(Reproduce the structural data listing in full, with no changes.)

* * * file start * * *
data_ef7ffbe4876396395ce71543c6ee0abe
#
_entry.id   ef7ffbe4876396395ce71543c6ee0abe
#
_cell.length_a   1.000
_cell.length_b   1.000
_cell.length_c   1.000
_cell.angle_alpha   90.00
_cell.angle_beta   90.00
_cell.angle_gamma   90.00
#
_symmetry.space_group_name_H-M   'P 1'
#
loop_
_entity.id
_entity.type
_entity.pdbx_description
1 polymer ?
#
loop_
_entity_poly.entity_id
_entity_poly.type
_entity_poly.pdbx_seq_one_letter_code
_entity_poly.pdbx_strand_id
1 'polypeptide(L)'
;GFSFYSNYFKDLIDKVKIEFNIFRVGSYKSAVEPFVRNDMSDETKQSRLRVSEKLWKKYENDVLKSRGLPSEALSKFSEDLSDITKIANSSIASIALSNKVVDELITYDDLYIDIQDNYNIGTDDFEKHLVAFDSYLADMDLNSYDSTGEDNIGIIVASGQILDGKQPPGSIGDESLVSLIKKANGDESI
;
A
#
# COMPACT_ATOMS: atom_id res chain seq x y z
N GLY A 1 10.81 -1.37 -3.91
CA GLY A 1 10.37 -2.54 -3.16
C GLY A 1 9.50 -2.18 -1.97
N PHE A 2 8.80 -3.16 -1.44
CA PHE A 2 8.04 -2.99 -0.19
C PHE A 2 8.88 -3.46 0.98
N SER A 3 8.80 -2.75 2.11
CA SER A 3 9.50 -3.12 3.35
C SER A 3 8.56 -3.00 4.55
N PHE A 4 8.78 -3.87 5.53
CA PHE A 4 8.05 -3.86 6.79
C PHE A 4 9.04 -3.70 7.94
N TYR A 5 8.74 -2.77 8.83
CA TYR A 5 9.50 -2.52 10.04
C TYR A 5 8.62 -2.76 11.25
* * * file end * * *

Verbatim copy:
data_ef7ffbe4876396395ce71543c6ee0abe
#
_entry.id   ef7ffbe4876396395ce71543c6ee0abe
#
_cell.length_a   1.000
_cell.length_b   1.000
_cell.length_c   1.000
_cell.angle_alpha   90.00
_cell.angle_beta   90.00
_cell.angle_gamma   90.00
#
_symmetry.space_group_name_H-M   'P 1'
#
loop_
_entity.id
_entity.type
_entity.pdbx_description
1 polymer ?
#
loop_
_entity_poly.entity_id
_entity_poly.type
_entity_poly.pdbx_seq_one_letter_code
_entity_poly.pdbx_strand_id
1 'polypeptide(L)'
;GFSFYSNYFKDLIDKVKIEFNIFRVGSYKSAVEPFVRNDMSDETKQSRLRVSEKLWKKYENDVLKSRGLPSEALSKFSEDLSDITKIANSSIASIALSNKVVDELITYDDLYIDIQDNYNIGTDDFEKHLVAFDSYLADMDLNSYDSTGEDNIGIIVASGQILDGKQPPGSIGDESLVSLIKKANGDESI
;
A
#
# COMPACT_ATOMS: atom_id res chain seq x y z
N GLY A 1 10.81 -1.37 -3.91
CA GLY A 1 10.37 -2.54 -3.16
C GLY A 1 9.50 -2.18 -1.97
N PHE A 2 8.80 -3.16 -1.44
CA PHE A 2 8.04 -2.99 -0.19
C PHE A 2 8.88 -3.46 0.98
N SER A 3 8.80 -2.75 2.11
CA SER A 3 9.50 -3.12 3.35
C SER A 3 8.56 -3.00 4.55
N PHE A 4 8.78 -3.87 5.53
CA PHE A 4 8.05 -3.86 6.79
C PHE A 4 9.04 -3.70 7.94
N TYR A 5 8.74 -2.77 8.83
CA TYR A 5 9.50 -2.52 10.04
C TYR A 5 8.62 -2.76 11.25